Route Guide - iPhone / Android - Partners - Forum - Photos - Deals - What's New - School of Rock
Login with Facebook
 ADVANCED
Removing draws from a route
View Latest Posts in This Forum or All Forums
   Page 1 of 2.  1  2   Next>   Last>>
Follow replies to this topic? Notify me at the top of web site.
1

Email me.
 
 
By beaker
From Novi, MI
Apr 7, 2014
Beaker!

Hi All,

What's the best way to remove all your quick draws from a route while cleaning/repelling down when the route isn't straight vertical, but instead has some horizontal traverses in it?

This past weekend, my friend was climbing a sport route which climbed more like a diagonal line, heading up and then to the right. The anchors were about 30ft over horizonally from the start. After he completed the route, he started to repel down and remove the draws from the route, however the further down he got, the further he was from the route/bolts. We ended up getting them by me pulling on the rope going through the draws to pull him over to it, him unclipping it from the bolt, which then sends him tarzan swinging away... repeat for about 5 draws.

Other than looking ridiculous, we were lucky that it was a pretty open space that the swinging didn't put him in any danger, but I could see if it wasn't as open, swinging could be an issue.

I must assume there's a better way to clean all your gear off a non-vertical route. Suggestions?

Thanks!


FLAG
By will ar
From Boston, MA
Apr 7, 2014

When lowering off clip a spare quickdraw from your belay loop to the other strand of rope, it will keep you close to the bolts so that you can easily remove your quickdraws.


FLAG
By Craig T
From Chicago, IL
Apr 7, 2014

To add, be careful at the last (first?) bolt. If you're using the quickdraw method (sometimes called "tramming"), you can a) unclip your tram, unclip the last quickdraw, and go flying, b) unclip the quickdraw but not the tram, then you go flying while the belayer gets dragged in the dirt behind you, or c) bypass the last quickdraw, leave it up, then retrieve if through other means (bouldering up to it, fancy stick clip tricks, etc). I recommend c unless you really like swinging, or for some reason really want to find yourself in a pile of dirt with your belayer.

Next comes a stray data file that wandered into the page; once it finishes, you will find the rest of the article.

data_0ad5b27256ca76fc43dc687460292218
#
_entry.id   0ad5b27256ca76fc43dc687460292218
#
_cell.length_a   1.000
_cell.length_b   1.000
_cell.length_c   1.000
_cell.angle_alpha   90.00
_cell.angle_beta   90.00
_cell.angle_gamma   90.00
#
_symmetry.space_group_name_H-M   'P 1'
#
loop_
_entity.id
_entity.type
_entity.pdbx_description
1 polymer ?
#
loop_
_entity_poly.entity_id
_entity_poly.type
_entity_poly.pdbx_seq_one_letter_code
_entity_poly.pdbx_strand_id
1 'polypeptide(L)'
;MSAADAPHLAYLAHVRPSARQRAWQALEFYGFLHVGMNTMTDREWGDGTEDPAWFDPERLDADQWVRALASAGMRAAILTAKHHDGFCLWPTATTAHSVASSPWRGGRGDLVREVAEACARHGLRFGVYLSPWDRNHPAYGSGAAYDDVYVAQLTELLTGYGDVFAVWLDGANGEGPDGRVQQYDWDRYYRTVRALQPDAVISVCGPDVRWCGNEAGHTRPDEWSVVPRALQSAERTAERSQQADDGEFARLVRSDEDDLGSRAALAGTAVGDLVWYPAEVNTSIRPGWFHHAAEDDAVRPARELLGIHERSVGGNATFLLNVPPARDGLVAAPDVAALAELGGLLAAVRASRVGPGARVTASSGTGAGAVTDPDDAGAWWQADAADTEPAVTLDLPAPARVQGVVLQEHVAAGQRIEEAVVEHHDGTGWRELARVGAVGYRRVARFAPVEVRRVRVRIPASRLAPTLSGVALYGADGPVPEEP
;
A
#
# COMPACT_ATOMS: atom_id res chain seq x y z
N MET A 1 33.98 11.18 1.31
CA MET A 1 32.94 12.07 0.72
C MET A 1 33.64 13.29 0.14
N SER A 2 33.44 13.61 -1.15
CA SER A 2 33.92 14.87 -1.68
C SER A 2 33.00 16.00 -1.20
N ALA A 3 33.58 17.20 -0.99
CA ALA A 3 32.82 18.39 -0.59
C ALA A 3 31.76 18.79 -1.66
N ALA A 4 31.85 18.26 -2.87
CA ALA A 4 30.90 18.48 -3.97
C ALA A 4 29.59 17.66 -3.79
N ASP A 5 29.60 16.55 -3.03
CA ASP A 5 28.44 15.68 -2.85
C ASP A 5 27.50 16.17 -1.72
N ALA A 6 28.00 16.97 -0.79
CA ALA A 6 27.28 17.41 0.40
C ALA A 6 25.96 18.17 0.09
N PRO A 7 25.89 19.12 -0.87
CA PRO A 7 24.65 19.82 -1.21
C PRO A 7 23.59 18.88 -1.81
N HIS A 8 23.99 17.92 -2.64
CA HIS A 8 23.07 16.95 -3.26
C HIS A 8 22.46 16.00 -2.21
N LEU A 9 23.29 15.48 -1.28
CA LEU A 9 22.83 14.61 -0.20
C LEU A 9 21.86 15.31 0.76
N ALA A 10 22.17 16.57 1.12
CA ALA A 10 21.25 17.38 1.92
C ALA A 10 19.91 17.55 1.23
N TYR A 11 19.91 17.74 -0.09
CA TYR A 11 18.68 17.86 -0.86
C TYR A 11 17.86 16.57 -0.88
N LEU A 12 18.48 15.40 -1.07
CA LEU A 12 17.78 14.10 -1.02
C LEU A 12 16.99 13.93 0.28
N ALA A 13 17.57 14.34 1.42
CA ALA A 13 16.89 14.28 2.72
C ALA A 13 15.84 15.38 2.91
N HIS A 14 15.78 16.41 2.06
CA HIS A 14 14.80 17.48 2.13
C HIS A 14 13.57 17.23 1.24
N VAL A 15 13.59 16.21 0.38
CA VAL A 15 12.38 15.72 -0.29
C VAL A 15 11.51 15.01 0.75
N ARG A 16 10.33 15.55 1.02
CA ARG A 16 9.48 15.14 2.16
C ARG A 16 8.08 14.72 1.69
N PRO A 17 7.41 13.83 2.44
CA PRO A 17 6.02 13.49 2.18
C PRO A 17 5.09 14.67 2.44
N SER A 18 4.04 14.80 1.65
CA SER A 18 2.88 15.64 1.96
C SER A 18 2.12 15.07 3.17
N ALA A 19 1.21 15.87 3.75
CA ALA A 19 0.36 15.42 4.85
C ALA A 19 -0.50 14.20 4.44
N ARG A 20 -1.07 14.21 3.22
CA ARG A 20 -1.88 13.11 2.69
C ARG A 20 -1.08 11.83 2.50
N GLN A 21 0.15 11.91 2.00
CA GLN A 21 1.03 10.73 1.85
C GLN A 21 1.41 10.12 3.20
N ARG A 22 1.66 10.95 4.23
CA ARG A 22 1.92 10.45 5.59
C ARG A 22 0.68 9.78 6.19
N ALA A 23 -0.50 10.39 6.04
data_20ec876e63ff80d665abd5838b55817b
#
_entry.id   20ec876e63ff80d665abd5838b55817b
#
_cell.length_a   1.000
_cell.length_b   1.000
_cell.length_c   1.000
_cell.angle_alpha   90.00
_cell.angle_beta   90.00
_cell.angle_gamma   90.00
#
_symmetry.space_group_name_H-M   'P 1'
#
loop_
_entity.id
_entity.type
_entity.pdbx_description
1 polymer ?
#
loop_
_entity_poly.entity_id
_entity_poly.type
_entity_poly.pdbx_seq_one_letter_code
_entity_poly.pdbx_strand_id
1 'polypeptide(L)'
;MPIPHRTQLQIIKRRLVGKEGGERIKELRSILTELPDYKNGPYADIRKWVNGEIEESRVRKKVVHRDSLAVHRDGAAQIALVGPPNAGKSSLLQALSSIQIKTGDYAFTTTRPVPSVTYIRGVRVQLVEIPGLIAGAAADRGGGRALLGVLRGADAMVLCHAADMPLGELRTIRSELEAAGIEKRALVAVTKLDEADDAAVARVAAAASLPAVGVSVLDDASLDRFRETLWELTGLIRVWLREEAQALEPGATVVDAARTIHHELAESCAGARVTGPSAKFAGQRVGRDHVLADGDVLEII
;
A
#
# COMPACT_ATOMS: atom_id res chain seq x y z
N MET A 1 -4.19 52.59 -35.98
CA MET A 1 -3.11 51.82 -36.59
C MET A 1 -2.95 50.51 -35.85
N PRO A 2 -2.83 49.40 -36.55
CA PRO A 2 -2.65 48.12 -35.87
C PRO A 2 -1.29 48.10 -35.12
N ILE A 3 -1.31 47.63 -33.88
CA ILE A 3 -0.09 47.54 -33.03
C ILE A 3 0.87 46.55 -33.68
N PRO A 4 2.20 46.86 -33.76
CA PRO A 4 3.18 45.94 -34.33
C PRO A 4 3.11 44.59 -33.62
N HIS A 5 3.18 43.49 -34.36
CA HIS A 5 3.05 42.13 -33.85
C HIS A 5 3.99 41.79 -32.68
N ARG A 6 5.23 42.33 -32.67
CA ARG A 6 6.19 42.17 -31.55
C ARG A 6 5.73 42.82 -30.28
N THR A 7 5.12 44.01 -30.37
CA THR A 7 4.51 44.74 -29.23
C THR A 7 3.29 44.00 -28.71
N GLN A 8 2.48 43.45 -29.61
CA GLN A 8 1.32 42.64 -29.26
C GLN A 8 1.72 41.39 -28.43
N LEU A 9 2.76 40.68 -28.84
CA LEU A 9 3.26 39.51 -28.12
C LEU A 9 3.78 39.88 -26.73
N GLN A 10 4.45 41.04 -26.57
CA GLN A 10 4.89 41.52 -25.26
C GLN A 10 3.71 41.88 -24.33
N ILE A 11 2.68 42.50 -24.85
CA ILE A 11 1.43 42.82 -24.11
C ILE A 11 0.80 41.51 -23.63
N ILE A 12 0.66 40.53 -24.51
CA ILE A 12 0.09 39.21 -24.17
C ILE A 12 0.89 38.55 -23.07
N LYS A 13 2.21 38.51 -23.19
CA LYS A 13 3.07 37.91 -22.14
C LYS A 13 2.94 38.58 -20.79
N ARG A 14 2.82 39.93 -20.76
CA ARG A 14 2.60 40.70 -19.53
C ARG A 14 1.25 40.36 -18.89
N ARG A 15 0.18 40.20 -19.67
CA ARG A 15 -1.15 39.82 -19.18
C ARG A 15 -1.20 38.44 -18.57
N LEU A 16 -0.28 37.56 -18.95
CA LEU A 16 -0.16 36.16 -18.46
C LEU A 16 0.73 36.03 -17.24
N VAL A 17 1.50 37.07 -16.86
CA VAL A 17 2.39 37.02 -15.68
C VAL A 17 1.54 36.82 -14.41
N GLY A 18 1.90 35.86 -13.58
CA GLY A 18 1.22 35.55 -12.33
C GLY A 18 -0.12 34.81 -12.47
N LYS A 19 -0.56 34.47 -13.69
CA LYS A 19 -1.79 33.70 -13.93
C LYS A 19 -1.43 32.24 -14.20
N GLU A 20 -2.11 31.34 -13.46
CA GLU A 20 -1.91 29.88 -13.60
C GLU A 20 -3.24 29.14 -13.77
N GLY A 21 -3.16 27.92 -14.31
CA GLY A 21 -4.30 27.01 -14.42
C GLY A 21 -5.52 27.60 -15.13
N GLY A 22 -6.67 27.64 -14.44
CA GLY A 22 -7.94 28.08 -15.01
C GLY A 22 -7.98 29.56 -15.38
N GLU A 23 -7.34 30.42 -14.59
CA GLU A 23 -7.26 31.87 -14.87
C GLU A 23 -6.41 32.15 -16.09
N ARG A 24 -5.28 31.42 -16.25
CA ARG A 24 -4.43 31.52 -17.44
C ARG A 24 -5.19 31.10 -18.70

FLAG
By Eric Engberg
Apr 7, 2014

Have someone 2nd the route.
Lower don't rap.
Tram in


FLAG
By James Hicks
From Denver, CO
Apr 7, 2014
Rapping off of South Six Shooter.

Craig T wrote:
To add, be careful at the last (first?) bolt. If you're using the quickdraw method (sometimes called "tramming"), you can a) unclip your tram, unclip the last quickdraw, and go flying, b) unclip the quickdraw but not the tram, then you go flying while the belayer gets dragged in the dirt behind you, or c) bypass the last quickdraw, leave it up, then retrieve if through other means (bouldering up to it, fancy stick clip tricks, etc). I recommend c unless you really like swinging, or for some reason really want to find yourself in a pile of dirt with your belayer.


^ This! I have seen a belayer get thrown off of the side of the crag and down the hill because the climber being lowered (off of a really overhung route) didn't unclip the tram before unclipping the last draw.


FLAG
By camhead
From Vandalia, Appalachia
Apr 7, 2014
You stay away from mah pig!

First of all, don't repel the route. Don't rappel, either. Lower.

Second, as others have said, don't unclip the last draw without unclipping your tram first, or you will yank your belayer off, you'll both go flying, and hilarity will ensue.

Third, it is often a good idea to clip a draw or two from your harness's belay loop, into the draw that is attached to the second-to-last bolt that you're cleaning (usually the second one that you clipped on the way up). Once you are clipped in directly to this draw, have your belayer give you a lot of slack, and reach down and unclip the bottom draw (first bolt of the route) below you. This will often help you take less of a swing, and in general really relieves the hardest draw cleaning.